When individual high-risk factors were evaluated, prediabetes (15.8 percent), polycystic ovary syndrome (12.6 percent), and vascular disease (10.0 percent) indicated the highest rates of newly diagnosed diabetes. The authors' database did not include physical inactivity, family history of diabetes, or other conditions associated with insulin resistance, so they were unable to include patients with these possible risk factors in their analysis. The number of high-risk factors strongly correlated with a diagnosis of diabetes. Patients without insurance were less likely to be screened (54.9 versus 85.4 percent with insurance), but were more likely to be diagnosed with diabetes (14.0 versus 4.8 percent of the insured population).

Conclusion: The authors conclude that the ADA screening guidelines identify a significantly higher number of patients eligible for screening, and have an increased case-finding ability compared with the 2008 USPSTF guidelines. The number of risk factors and presence of certain high-risk factors can help determine prediabetes status. Patients without health insurance are screened significantly less often than those who are insured.

Source

Sheehy AM, et al. Analysis of guidelines for screening diabetes mellitus in an ambulatory population. Mayo Clin Proc. January 2010;85(1):27–35.

editors note: It is useful to note the rationale behind the 2008 USPSTF guidelines for screening adults for type 2 diabetes. The USPSTF concluded that there is no direct evidence suggesting that health outcomes for patients are altered when screening asymptomatic persons.1 Additionally, the indirect evidence they reviewed did not show a benefit for screening general populations. The justification for eliminating hyperlipidemia from the 2008 screening guidelines includes a randomized controlled trial and a meta-analysis, both of which concluded that patients with hyperlipidemia benefit equally from lipidlowering agents regardless of whether they have diabetes. 2,3 This is in contrast to patients with hypertension, because it has been demonstrated that they experience a greater benefit from more aggressive blood pressure control when they have a clinical diagnosis of diabetes.3,4 Whereas intensive lifestyle modifications and some pharmacologic interventions have been shown to decrease the rate of progression from prediabetes to diabetes, the evidence of their impact on long-term health outcomes is lacking.1 Despite their differing recommendations, the USPSTF and ADA guidelines should serve as tools to assist physicians in making a collaborative decision about diabetes screening with their patients.—C.H. and SUMI SEXTON, MD, Associate Medical Editor, American Family Physician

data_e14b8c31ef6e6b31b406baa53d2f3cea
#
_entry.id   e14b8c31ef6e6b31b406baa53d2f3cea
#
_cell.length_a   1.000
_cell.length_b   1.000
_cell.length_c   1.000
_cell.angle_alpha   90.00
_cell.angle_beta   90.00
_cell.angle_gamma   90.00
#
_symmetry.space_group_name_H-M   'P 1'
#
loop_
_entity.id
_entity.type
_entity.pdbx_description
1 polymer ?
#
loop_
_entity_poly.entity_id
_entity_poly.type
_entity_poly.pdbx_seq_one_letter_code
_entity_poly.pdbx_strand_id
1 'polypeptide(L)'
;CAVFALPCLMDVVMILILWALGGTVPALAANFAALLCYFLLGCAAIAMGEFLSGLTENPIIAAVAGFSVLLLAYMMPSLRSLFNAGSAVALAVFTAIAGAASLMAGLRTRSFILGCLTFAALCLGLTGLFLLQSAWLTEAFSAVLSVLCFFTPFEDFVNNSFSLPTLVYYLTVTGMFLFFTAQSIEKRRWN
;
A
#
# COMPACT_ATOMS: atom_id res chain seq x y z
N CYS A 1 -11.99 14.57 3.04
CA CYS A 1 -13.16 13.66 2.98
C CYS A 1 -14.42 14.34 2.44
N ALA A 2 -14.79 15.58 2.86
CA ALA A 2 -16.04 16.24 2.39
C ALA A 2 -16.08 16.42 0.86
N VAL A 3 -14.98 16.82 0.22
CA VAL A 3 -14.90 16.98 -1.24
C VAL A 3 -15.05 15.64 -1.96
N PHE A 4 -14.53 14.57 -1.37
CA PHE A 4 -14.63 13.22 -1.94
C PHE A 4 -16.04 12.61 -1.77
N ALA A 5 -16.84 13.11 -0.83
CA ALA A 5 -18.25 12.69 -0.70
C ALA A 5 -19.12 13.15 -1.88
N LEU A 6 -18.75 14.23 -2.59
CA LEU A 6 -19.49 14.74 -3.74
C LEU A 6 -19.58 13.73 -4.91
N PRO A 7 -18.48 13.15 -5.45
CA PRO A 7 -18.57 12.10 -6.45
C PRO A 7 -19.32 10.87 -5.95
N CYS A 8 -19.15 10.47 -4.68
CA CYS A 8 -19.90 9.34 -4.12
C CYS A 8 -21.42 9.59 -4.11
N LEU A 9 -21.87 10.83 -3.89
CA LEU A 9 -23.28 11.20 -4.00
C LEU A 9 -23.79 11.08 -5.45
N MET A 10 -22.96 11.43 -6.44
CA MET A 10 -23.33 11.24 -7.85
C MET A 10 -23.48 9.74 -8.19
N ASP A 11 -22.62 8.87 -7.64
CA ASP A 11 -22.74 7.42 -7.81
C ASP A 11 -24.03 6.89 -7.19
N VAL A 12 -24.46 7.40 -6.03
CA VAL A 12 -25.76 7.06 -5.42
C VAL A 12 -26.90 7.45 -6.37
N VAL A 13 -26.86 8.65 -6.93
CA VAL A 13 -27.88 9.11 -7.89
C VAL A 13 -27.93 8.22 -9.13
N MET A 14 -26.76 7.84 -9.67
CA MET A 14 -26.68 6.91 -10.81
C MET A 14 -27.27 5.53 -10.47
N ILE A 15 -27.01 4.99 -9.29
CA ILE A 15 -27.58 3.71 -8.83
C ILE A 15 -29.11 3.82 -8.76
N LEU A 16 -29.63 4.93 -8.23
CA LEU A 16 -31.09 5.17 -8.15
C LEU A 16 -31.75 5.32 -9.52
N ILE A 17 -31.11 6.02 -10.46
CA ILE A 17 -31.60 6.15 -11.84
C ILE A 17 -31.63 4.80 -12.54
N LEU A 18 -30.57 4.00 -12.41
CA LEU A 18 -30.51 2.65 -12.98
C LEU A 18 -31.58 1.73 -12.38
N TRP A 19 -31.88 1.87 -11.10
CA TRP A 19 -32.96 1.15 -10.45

REFERENCES

1. Norris SL, Kansagara D, Bougatsos C, Fu R. Screening adults for type 2 diabetes: a review of the evidence for the U.S. Preventive Services Task Force. Ann Intern Med. 2008;148(11):855–868.

2. Collins R, Armitage J, Parish S, Sleight P, Peto R; Heart Protection Study Collaborative Group. MRC/BHF Heart Protection Study of cholesterollowering with simvastatin in 5963 people with diabetes: a randomised placebo-controlled trial. Lancet. 2003;361(9374):2005–2016.

3. Costa J, Borges M, David C, Vaz Carneiro A. Efficacy of lipid lowering drug treatment for diabetic and non-diabetic patients: meta-analysis of randomised controlled trials. BMJ. 2006;332(7550):1115–1124.

4. Hansson L, Zanchetti A, Carruthers SG, et al.; HOT Study Group. Effects of intensive blood-pressure lowering and low-dose aspirin in patients with hypertension: principal results of the Hypertension Optimal Treatment (HOT) randomised trial. Lancet. 1998;351(9118):1755–1762.